In rock-climbing, we describe an incline as "steep" (which is anything from 90 degrees to overhanging) but we don't have a good word to mean "not steep". At least I've never heard anyone use one; instead people use convoluted phrases like "not too steep".

I looked at the “opposite for 'steep learning curve'” post, but none of those suggestions really seems to fit here.

Edit: I asked a rock-climbing English major and she said that "low-angle" and "slabby" were most often used for cliffs in the 50-90 degree range.

  • Downhill isn't what you're looking for, is it? ;) Commented Apr 15, 2011 at 4:50
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    You can still have a steep downhill though @muntoo
    – Nobody
    Commented Apr 15, 2011 at 11:49
  • Anything more than about 45 degrees would be steep enough for a pedestrian to navigate. Many answers seem to be in regards to amounts less than maybe 30 degrees. But in your example, an incline on the order of 75 degrees would not be steep?
    – Octopus
    Commented Jul 20, 2015 at 19:49
  • Steep is a quantifying adjective and therefore has no "opposite". Don't certain climbs have difficultly numbers for exactly this purpose: to quantify the steepness of the slope? I'd suggest a low rise, but that's something you can walk up.
    – Mazura
    Commented Jun 13, 2016 at 22:40

9 Answers 9


I'd say shallow or gentle are suitable...

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    I wouldn't -1 this but, to me, "shallow" implies a negative incline (i.e., that I am observing the incline from the higher end, though I can't articulate a concrete reason). I say a "shallow bowl" for example, because I observe the bowl from outside the high edge (or, perhaps, because it's concave).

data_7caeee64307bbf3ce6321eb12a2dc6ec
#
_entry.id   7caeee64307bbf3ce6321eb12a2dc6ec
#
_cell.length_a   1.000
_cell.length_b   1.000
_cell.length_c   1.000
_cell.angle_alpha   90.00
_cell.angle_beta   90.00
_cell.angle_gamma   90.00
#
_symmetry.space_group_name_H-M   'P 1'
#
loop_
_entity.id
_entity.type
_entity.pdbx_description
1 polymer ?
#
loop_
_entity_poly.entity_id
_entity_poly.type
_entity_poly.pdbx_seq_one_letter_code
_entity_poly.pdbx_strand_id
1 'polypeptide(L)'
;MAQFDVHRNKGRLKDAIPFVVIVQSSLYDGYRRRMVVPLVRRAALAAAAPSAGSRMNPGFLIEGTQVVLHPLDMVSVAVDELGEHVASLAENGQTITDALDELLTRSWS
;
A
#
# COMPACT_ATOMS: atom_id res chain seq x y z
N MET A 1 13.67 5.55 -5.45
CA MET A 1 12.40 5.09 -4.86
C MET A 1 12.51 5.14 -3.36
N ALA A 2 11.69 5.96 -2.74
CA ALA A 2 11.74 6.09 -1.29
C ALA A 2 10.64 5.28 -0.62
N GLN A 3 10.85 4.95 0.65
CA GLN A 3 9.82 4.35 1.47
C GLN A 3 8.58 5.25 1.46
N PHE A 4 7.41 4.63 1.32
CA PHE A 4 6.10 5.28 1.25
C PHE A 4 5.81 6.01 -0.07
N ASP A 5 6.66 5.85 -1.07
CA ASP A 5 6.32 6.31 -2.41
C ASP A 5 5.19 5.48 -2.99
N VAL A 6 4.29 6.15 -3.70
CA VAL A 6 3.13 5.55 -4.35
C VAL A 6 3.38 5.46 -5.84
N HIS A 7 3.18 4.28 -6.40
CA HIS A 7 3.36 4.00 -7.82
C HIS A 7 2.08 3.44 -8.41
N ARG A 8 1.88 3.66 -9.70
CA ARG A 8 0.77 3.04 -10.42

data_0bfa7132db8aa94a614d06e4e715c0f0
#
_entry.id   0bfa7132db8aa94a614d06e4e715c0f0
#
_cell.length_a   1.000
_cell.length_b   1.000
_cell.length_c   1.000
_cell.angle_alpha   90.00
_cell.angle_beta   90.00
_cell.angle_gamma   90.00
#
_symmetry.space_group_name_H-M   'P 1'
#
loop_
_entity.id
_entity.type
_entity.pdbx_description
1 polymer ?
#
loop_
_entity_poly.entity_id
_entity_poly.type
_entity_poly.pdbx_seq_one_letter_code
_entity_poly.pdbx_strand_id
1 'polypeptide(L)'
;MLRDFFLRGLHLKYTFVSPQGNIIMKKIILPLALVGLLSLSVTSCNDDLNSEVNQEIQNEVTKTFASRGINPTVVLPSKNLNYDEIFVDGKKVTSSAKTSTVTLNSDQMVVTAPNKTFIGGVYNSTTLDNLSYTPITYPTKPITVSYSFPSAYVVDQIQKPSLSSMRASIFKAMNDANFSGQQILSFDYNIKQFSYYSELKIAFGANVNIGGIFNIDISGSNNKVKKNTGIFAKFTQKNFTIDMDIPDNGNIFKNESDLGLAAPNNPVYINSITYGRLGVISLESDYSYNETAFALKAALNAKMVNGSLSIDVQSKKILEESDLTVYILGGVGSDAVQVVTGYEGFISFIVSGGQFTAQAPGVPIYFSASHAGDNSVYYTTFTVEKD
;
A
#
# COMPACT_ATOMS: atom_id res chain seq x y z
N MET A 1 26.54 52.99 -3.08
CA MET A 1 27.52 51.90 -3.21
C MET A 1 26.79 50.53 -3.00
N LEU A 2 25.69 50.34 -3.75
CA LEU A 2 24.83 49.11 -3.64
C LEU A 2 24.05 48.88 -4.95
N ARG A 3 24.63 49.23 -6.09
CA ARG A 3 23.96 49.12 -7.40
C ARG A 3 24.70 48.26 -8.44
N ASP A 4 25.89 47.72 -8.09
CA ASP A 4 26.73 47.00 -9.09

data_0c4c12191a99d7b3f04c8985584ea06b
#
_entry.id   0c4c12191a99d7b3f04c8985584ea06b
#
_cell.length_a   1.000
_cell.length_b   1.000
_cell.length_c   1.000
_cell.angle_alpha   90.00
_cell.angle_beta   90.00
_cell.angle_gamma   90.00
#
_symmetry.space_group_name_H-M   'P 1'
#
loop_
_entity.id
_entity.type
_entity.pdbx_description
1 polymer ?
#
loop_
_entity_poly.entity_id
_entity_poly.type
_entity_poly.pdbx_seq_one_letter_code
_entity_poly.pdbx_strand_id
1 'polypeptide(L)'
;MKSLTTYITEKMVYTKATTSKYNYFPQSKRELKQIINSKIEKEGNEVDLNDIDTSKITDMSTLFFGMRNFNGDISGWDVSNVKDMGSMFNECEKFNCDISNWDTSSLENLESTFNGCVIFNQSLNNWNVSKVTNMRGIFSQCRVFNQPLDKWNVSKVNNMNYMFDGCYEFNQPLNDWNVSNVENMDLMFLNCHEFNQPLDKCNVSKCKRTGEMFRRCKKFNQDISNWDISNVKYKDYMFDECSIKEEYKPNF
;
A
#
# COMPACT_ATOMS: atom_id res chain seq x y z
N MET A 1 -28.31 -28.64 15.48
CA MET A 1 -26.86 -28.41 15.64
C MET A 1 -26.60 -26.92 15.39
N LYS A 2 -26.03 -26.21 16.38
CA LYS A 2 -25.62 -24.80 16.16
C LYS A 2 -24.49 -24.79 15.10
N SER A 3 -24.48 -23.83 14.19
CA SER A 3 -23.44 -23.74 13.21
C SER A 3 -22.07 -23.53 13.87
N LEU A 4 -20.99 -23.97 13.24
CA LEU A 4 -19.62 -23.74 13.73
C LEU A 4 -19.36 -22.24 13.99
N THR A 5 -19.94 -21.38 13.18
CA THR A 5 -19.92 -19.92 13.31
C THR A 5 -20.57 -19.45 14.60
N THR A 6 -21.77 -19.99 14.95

– msanford
    Commented Apr 14, 2011 at 23:31
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    I think "gentle" always works (gentle incline, gentle decline, gentle slope, gentle ascent, gentle descent), but "shallow" only really works for descents (shallow decline, shallow descent) due to the concave connotations that msanford pointed out.
    – ncoghlan
    Commented Apr 15, 2011 at 2:30
  • While I agree it might fit, I don't like shallow as an opposite of steep!
    – Trufa
    Commented Apr 15, 2011 at 6:20
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    Neither shallow nor gentle are the opposite of steep, but rather words we make do with because there is no actual word for what we mean; when asked the opposite of gentle or shallow we wouldn't naturally say steep, but harsh or deep respectively. Is there a general name for the situation where words 'should' exist but don't, and we have to make do with others? Commented Jun 10, 2014 at 19:29
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    Shallow is the opposite of deep. Commented Feb 22, 2016 at 4:53

Perhaps one of these?

  • Flat
  • Gentle

If a noun works for your usage, you could go with glacis which means "gentle slope"